We are women who have been subjected to insults, and accusations of heresy and hatred of the lost, because we hold to the doctrines of grace. We are women who have been attacked by pastors, pastors’ wives, women’s ministry leaders, and fellow church members for pointing out the false doctrine of popular women’s “Bible” study materials and merely asking to properly be taught the Word of God in our own churches. We are women who have been shouted down or ruled “out of order” at denominational meetings for asking that our Christian retailers stop selling materials containing false teaching. We are women who have been forced out of our own churches for taking a biblical stand against women preaching to, teaching, or exercising authority over men in the church. We are women who have been called haters, legalistic, divisive, threats to unity, jealous, and all other manner of slander simply for holding to Scripture and refusing to budge from it.

All this mistreatment of women at the hands of Christian celebrities, denominational leaders, pastors and other church leadership, and fellow church members.

Do we qualify as marginalized? We’ve been hurt, and in many cases, sinned against outright. No church discipline. No redress or recourse. Nobody wants to make sure we have a voice or a place of power – quite the opposite, in fact. A lot of us saw our own pastors hand-wringingly share Beth Moore’s detailing of her grievances against Christian men even as they pushed us and our biblical concerns aside.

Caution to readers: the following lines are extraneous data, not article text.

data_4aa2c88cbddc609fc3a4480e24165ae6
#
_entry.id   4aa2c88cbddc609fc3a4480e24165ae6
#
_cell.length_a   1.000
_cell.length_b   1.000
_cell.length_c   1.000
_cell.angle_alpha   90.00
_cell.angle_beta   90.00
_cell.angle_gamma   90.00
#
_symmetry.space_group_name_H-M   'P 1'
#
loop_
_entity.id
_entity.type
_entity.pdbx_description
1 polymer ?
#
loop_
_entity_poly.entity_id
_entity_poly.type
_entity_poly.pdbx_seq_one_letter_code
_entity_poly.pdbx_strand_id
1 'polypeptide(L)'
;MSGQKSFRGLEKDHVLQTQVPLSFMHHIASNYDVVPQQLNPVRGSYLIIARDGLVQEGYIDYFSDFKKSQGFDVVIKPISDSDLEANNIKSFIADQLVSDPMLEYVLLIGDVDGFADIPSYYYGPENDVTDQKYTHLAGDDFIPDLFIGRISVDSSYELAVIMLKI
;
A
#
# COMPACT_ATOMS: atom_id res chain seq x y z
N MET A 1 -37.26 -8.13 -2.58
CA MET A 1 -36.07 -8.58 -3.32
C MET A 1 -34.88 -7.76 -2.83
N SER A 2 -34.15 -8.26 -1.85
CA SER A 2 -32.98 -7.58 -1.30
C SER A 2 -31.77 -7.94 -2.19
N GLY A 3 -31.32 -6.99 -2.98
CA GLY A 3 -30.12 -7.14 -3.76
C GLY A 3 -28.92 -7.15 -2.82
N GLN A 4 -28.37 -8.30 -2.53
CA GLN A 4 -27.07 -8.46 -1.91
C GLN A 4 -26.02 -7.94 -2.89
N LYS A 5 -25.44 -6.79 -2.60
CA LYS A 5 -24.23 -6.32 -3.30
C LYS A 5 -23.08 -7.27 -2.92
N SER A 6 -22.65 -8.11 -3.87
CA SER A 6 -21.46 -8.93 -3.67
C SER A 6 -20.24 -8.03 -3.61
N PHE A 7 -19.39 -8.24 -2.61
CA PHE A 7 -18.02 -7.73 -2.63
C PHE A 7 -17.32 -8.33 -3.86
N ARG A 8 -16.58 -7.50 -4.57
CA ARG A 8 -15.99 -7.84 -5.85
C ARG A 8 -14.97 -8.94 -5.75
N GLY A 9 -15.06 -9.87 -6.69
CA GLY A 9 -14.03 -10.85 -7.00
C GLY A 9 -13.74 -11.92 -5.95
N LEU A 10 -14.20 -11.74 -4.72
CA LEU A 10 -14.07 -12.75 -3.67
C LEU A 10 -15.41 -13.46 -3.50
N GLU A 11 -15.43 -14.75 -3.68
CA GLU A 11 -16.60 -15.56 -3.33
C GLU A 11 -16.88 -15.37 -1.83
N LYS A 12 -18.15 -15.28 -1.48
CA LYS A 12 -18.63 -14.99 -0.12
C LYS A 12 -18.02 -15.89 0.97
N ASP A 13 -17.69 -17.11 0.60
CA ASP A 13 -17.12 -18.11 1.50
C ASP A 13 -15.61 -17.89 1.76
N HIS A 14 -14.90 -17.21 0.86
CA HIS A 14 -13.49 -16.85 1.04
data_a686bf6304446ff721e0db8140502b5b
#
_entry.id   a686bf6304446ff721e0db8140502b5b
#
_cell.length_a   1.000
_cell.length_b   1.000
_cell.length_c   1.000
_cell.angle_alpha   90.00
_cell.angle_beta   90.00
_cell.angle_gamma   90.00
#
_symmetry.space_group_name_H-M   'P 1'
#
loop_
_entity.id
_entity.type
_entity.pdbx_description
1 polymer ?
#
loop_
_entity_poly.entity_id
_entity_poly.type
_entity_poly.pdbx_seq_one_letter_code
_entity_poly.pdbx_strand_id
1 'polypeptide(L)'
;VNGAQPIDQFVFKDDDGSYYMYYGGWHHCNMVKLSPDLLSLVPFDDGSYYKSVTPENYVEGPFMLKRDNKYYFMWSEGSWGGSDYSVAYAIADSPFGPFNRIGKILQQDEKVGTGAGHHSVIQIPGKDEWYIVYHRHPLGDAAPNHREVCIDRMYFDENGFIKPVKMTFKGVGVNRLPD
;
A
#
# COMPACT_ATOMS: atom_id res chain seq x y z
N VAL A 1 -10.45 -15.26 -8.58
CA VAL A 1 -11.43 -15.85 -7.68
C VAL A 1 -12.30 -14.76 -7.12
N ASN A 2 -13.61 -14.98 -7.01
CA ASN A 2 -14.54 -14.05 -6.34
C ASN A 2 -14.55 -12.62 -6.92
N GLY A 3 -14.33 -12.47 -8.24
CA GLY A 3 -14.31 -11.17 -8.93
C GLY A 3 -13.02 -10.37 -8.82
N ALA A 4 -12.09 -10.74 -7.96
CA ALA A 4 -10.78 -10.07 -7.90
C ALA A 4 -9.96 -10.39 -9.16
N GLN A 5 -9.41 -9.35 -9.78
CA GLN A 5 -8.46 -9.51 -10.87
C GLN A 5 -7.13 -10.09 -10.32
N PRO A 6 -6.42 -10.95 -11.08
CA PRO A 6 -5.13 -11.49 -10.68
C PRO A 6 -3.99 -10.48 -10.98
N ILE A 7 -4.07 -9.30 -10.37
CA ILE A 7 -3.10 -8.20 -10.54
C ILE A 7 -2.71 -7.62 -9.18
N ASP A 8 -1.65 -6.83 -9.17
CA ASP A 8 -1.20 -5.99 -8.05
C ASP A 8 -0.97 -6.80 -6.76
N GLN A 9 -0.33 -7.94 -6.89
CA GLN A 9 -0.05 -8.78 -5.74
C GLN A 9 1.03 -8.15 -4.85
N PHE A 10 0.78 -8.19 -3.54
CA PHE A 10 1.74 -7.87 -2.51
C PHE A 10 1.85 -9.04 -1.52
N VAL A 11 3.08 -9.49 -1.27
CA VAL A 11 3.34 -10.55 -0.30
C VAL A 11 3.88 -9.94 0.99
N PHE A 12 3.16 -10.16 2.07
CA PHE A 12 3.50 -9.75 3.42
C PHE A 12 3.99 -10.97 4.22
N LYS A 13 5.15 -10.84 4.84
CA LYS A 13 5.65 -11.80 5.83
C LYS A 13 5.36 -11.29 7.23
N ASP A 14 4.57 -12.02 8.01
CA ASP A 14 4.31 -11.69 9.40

Everybody feels sorry for Beth Moore. Who will cry for us?

We don’t want much, just a return to what’s biblical.

We want sound doctrine in the church and solid preaching in the pulpit.

We want this nonsense about a female SBC President – especially a false teacher like Beth Moore – to stop. Not only is it not biblical, it’s a patronizing toss of a trinket or pat on the head attempting to dry the tears of fussy little girls, and it won’t work to solve any of the real problems that are going on.

We want false doctrine off the shelves of LifeWay, and for LifeWay, the ERLC, and others in leadership to stop organizing and promoting conferences and other events headlined by people they have already been informed (yea, as seminary trained pastors and leaders, should know without having to be told) are false teachers. Among the many things Jen Wilkin has rightly said is that we need to promote biblical and theological literacy among Christian women. When you go on a diet, the first thing you do is go through your kitchen and throw out all the junk food. You’ll never start eating healthy if you have an endless supply of candy bars in the pantry. The only way to begin to properly train women in Scripture and theology  is by “putting off” false doctrine in order to “put on” sound doctrine.

We want LifeWay to demonstrate that it actually cares about the spiritual health of women by putting its money where its mouth is. Ridding the shelves of false doctrine and the event docket of false teachers is going to cost LifeWay a lot of revenue. Women who want their itching ears scratched will quickly find another source of false teaching to pour their cash into. There’s not a lot of money to be made in encouraging women to study straight from their Bibles, sit faithfully under the teaching of a doctrinally sound pastor, and humbly serve the local church. Are Christian women worth it to you, LifeWay?